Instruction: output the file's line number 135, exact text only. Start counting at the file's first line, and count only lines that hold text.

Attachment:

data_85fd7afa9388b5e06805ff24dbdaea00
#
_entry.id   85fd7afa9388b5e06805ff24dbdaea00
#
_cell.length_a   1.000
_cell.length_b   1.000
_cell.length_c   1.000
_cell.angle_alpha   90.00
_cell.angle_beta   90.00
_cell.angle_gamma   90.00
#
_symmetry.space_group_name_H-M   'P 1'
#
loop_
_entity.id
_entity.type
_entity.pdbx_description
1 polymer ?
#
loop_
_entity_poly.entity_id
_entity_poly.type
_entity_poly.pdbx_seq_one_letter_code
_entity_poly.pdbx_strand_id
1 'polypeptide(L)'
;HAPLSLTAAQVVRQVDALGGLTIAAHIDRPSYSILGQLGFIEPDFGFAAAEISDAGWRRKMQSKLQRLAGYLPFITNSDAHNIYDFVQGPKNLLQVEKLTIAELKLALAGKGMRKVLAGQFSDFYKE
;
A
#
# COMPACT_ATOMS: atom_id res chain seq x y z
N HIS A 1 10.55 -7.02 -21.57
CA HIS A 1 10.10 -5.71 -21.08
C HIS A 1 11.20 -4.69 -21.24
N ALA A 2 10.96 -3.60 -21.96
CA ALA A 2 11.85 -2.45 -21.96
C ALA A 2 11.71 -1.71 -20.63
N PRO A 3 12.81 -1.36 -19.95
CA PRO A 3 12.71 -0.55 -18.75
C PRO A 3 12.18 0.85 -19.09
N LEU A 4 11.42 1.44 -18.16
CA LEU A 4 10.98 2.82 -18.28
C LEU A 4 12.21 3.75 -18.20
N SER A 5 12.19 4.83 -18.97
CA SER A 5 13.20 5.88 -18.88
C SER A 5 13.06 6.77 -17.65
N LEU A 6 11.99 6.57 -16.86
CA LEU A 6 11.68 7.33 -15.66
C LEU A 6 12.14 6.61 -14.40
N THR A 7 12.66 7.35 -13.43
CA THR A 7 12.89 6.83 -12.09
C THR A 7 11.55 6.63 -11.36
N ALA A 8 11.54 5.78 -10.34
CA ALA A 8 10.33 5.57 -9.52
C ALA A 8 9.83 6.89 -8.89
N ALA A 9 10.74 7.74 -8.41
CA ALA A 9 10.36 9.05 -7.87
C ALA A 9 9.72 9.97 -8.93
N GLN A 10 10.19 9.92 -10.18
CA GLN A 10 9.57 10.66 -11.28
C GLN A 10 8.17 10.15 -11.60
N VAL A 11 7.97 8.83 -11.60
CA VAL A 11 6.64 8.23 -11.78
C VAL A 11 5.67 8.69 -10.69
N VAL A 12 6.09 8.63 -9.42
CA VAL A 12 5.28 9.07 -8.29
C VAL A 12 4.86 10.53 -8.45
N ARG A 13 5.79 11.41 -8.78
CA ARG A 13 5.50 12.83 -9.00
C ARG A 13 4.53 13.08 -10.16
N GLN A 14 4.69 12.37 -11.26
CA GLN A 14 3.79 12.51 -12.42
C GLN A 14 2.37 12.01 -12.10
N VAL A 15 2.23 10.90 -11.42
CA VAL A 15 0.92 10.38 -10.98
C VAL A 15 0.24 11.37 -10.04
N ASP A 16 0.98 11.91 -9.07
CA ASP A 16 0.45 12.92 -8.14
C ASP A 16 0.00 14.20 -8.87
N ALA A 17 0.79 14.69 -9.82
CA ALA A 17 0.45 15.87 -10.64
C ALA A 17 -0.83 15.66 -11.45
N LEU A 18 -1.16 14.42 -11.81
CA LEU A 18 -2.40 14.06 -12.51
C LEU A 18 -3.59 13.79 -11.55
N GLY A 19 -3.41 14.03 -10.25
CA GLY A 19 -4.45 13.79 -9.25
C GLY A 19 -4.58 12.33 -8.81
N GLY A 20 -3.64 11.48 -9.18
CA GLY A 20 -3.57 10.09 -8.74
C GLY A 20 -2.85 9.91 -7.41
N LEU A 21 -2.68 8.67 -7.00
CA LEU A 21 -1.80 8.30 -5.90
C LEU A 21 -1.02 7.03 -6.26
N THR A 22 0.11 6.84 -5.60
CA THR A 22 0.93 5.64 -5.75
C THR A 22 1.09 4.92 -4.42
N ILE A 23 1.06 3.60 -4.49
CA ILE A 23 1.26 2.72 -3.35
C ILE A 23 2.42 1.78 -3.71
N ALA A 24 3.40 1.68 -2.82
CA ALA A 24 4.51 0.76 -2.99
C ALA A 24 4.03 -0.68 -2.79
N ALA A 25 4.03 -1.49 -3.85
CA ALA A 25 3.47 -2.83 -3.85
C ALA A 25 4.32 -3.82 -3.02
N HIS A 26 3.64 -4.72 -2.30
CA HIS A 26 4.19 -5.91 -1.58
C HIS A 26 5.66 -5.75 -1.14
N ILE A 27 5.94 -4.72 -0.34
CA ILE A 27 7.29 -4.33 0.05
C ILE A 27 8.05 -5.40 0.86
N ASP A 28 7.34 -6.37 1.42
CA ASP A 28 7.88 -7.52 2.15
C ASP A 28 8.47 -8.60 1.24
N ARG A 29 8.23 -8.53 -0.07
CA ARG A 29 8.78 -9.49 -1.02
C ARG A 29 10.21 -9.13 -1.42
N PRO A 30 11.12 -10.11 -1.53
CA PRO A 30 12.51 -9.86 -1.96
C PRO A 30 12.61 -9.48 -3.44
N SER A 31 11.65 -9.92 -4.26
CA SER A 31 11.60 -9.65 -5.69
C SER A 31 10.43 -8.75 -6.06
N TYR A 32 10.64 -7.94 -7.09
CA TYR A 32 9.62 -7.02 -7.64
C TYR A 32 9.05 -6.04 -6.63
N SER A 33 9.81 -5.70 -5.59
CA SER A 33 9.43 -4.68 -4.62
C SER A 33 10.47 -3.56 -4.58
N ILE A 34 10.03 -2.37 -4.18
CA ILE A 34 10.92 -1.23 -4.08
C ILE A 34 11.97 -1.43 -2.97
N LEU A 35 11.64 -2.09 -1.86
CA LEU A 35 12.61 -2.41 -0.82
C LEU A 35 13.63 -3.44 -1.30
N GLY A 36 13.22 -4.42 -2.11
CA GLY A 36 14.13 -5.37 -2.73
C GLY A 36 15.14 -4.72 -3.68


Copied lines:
C LEU A 35 13.63 -3.44 -1.30